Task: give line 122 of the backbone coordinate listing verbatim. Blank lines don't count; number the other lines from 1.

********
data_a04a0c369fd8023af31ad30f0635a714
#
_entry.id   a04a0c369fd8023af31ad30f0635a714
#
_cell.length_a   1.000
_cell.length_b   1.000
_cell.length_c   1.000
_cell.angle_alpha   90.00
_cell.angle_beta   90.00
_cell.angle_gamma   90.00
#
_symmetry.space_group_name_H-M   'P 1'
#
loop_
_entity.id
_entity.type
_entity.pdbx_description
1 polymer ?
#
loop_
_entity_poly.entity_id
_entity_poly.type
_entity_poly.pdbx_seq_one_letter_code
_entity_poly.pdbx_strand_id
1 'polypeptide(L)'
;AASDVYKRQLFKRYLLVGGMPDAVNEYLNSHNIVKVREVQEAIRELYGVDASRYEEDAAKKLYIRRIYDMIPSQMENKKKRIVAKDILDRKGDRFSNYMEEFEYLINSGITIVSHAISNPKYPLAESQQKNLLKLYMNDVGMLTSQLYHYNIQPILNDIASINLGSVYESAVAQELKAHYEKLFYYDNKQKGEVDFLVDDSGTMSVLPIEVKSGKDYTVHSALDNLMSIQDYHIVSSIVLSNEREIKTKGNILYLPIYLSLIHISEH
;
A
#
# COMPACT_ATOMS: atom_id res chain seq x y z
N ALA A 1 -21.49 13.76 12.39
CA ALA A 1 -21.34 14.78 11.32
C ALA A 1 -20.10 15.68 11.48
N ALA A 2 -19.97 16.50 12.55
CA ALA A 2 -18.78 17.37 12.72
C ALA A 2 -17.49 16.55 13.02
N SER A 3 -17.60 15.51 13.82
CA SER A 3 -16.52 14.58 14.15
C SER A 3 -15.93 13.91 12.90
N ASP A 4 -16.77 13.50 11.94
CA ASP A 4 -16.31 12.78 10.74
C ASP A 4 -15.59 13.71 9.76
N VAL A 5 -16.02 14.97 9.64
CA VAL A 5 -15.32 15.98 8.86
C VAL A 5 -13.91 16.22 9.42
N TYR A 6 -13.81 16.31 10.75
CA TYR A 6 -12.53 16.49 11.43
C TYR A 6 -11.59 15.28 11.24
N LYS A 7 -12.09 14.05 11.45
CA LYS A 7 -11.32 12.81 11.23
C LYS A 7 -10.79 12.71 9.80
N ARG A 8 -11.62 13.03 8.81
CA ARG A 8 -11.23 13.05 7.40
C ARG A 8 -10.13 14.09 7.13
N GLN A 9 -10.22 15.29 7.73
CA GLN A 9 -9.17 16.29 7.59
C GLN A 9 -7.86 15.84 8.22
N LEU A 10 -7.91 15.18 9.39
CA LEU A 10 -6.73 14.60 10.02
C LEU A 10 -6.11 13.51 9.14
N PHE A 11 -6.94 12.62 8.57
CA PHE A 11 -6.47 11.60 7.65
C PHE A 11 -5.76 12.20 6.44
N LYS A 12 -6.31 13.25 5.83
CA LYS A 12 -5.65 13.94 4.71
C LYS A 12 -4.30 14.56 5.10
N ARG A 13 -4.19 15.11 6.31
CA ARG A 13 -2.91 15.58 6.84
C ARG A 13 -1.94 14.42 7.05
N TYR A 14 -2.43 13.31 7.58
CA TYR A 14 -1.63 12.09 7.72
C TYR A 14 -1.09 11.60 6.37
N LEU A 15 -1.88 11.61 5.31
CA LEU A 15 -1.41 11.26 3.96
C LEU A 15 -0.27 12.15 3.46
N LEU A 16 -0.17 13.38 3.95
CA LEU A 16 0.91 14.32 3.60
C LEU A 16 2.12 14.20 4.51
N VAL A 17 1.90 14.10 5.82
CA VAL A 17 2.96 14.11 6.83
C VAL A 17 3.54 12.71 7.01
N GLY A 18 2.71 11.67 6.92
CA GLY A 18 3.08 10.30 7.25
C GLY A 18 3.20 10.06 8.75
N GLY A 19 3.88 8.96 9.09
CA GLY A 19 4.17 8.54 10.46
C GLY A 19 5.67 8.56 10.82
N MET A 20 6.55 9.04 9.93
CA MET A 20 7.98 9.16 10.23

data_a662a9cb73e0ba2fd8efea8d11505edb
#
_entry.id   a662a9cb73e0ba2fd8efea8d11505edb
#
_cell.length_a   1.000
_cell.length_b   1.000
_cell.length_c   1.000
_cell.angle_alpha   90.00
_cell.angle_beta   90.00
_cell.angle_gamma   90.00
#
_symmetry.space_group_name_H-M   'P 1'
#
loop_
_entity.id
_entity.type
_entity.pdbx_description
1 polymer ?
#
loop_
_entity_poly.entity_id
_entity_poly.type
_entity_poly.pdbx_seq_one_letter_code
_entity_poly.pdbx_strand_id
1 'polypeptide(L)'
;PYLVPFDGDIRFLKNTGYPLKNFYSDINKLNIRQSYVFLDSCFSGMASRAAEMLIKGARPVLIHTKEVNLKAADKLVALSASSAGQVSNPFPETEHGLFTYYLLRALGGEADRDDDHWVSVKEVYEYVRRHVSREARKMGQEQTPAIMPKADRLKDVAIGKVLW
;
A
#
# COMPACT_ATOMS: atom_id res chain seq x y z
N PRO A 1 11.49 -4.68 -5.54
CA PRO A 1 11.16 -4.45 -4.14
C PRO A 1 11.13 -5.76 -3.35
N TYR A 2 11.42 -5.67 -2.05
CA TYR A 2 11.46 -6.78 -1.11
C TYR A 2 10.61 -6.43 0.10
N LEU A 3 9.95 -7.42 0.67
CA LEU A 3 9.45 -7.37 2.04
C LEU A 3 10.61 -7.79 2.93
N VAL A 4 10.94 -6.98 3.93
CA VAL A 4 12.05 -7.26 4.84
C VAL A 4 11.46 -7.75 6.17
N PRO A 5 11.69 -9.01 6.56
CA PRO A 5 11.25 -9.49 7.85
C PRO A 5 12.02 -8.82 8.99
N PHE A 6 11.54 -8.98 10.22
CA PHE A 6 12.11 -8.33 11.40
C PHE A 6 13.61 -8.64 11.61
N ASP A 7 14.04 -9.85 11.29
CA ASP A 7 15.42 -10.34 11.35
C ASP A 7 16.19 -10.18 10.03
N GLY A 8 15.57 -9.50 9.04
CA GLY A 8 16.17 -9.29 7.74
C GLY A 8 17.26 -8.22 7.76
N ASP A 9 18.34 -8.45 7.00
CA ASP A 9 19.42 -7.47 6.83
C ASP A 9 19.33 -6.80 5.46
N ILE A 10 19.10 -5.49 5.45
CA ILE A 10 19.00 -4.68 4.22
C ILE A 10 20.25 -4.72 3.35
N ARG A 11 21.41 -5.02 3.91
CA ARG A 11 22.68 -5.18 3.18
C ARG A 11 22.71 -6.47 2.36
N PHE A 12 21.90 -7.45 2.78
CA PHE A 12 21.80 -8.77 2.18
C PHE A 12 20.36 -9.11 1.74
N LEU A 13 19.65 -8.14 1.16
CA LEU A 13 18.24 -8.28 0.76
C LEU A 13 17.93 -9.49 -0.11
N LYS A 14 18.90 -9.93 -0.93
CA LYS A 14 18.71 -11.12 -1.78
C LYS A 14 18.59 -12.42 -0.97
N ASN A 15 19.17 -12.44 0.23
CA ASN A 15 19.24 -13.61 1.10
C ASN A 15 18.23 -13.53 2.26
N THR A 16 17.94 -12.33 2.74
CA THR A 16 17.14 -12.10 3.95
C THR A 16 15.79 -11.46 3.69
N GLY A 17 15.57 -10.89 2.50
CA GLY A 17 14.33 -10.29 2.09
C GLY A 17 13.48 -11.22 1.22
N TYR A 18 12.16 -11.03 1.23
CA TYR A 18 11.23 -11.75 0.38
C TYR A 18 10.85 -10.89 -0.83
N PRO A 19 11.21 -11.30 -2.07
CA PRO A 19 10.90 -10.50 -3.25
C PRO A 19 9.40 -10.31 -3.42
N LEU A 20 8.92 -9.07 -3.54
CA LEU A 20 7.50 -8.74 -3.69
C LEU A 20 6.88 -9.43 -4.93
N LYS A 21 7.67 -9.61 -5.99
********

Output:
C PRO A 1 11.13 -5.76 -3.35